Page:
THE Dibden family was cursed.

In 1820, William Dibden appeared at Hampshire Assizes over the death of a publican and baker, following a tragic misunderstanding that led to an altercation outside his premises in South Front, Southampton, the previous August.

Dibden had been drinking with his sons when one of them, Mark, ran outside and bizarrely seized the head of a horse. Fearing an accident, Thomas Carpenter, a father of five, went to remonstrate, only to be repeatedly punched in the face by the youngster before his powerfully built father with a volcanic temper challenged him: "Damn thee, what dost thee want?"

Before Carpenter could reply, he was struck on the back of the head which fractured his skull and caused bleeding on the brain. At the subsequent Assizes, Dibden remarkably escaped a prison sentence after being convicted of manslaughter and was simply bound over.

How the sins of the father were to visit two of his children.

On June 3, 1858, his eldest son Andrew met his death in similar circumstances.

Almost insensible from an all day drinking bout at the Vine Inn, Ower, where he was lodging, he became embroiled in a brawl with a man called Wyatt Hutchins who felled him. Regaining consciousness, he admitted it had been a fair stand-up fight and bore no grievance against his opponent.

But his condition suddenly relapsed and he died from bleeding from the brain, inflicted by a blow near an ear.

At his trial, the judge accepted the fight had been fairly contested and Dibden had been the aggressor. In the circumstances he jailed Hutchins and his two seconds to 14 days each for manslaughter.

Worse was to follow for the family.

Four years later his second son, Arthur, was tragically killed.

Tension, which had been building up between labourers from the villages of Cadnam and Minstead, finally exploded into violence in a quarrel between Samuel Soffe and Gaius Peckham at the White Hart Inn on December 26, 1862, climaxing outside Peckham's home where they stripped to the waist and fought watched by some 20 onlookers including 17-year-old Dibden.

Peckham's brother, George, then waded into the fray, only to be floored by a man called Whitehorn. Peckham was so incensed he stormed into his garden and brought out a four foot long fir stick which he twice whirled around in the air but missed his intended target and struck Dibden by the right ear. The teenager was knocked out by the force of the blow but soon came round.

Three days later, however, he became ill and died. The local inhabitants took the news badly as he was regarded a well conducted young man.

Meanwhile Peckham had been arrested and remanded to Winchester Prison pending the result of a post-mortem examination. However, that transpired to be no straight forward matter.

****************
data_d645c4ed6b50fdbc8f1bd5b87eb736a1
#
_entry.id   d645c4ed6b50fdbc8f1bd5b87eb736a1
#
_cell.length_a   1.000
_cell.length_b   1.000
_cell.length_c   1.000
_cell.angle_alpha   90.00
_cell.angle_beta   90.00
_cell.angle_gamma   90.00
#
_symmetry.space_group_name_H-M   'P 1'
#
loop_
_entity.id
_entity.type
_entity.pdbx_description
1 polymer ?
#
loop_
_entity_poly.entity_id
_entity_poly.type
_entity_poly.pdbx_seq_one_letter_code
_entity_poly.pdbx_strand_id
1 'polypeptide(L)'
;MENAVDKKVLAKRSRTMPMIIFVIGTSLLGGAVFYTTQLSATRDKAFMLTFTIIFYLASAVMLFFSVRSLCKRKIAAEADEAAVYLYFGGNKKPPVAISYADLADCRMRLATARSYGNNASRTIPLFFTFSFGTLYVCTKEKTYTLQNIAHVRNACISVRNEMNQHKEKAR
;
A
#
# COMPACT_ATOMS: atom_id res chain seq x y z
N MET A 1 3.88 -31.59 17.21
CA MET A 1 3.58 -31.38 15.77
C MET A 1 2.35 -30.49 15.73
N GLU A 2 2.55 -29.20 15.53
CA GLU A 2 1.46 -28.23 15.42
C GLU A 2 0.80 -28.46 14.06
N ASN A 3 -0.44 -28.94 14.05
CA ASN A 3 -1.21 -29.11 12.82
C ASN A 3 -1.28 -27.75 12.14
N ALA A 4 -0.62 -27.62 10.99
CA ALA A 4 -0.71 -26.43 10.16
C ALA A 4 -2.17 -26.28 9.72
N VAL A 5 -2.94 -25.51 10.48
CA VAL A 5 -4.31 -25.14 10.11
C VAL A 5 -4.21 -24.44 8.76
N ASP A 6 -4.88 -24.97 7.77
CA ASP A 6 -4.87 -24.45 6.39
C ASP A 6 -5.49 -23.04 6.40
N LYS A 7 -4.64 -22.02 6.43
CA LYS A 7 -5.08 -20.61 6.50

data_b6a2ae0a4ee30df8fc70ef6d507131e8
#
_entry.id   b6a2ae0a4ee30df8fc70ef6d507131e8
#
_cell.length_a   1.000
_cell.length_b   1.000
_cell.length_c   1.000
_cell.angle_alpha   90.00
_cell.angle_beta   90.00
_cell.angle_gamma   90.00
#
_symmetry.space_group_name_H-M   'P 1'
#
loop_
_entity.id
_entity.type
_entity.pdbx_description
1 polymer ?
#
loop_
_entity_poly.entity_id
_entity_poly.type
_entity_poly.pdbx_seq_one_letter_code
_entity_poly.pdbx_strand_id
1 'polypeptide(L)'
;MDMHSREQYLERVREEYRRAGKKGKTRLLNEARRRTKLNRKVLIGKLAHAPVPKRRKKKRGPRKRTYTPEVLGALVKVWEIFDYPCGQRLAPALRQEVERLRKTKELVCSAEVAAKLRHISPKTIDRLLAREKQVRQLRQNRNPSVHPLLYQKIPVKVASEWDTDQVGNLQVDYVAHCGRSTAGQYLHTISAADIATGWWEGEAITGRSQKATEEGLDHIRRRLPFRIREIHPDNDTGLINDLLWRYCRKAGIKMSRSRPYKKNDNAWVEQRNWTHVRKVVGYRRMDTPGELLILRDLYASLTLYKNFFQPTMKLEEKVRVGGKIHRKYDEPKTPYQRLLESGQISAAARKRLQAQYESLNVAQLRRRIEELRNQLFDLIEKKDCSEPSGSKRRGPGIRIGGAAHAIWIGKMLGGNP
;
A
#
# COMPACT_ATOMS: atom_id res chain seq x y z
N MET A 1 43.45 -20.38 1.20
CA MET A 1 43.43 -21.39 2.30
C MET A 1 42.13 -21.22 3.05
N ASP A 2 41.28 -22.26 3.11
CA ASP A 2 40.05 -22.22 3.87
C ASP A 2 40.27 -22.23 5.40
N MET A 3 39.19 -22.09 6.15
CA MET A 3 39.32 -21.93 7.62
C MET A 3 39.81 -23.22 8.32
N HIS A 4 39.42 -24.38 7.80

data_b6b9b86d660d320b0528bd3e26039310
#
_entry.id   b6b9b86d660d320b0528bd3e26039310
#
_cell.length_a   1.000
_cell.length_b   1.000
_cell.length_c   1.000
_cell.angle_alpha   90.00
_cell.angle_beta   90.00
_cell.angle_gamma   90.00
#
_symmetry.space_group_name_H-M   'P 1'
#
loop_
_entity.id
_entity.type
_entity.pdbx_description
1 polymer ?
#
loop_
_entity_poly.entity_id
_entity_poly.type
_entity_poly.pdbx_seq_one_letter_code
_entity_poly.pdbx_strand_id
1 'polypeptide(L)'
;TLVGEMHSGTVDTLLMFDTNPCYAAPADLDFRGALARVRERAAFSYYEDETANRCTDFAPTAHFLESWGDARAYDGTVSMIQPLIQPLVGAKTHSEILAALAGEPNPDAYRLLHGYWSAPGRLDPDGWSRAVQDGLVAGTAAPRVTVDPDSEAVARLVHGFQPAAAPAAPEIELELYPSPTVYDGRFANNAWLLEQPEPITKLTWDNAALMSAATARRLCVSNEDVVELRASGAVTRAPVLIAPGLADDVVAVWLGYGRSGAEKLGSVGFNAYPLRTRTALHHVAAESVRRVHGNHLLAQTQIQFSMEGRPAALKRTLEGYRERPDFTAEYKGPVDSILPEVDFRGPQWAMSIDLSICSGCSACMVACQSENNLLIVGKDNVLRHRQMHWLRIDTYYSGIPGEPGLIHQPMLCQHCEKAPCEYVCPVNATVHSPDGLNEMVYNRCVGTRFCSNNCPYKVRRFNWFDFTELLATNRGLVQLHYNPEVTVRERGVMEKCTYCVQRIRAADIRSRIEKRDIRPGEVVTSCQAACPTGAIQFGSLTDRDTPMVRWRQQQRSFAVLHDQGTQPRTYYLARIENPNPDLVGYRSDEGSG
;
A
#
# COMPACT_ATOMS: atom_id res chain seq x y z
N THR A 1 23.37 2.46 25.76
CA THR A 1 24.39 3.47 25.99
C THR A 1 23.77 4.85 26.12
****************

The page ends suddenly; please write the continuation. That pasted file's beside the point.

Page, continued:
When the Lyndhurst doctor Mr Nunn arrived at the Dibden's pitiful home, which consisted of a shabby bedroom and a living room in which it was scarcely possible to stand upright, he was met by his father who refused him entry on the basis on 'I am king of my castle' and threatened to adopt any effective means to stop him invading his territory, which included a hatchet hanging against a door.

Nunn understandably retreated and was adamant he would only return to the isolated hut unless accompanied by the coroner Mr Coxwell who agreed to do so. He too was met with a hostile reception, principally from the teenager's mother who firmly rejected his plea he was doing his duty.

"It must be done," he insisted. "I am compelled to it even if it was the body of the Prince of Wales. The fact he is a poor man has nothing to do with it."

She dismissed both men as "paupers and scoundrels," sneering "Would you allow it to be done to your son?"

Both men concurred they would, reiterating it was their sad duty.

Her husband then grasped a bible and challenged them: "You aint going to cut my boy. There is a higher authority in the one above. Point out to me a single text which declares that a body should be opened."

Coxwell gently reasoned with the grief stricken parents who eventually allowed the examination to take place.

The very same week, Coxwell conducted an inquest into Dibden's death with the jury returning a verdict of wilful murder against Peckham who on the coroner's warrant was committed to stand trial at the Assizes which opened on March 2 in front of Mr Justice Byles. But that time the charge had been reduced to manslaughter.

Having been convicted, the judge told Peckham the evidence against him had been very clear and left him with no doubt he was guilty of what had been imputed against him.

Jailing him for three years, he commented: "You must consider yourself fortunate to know the case had not assumed a more serious aspect."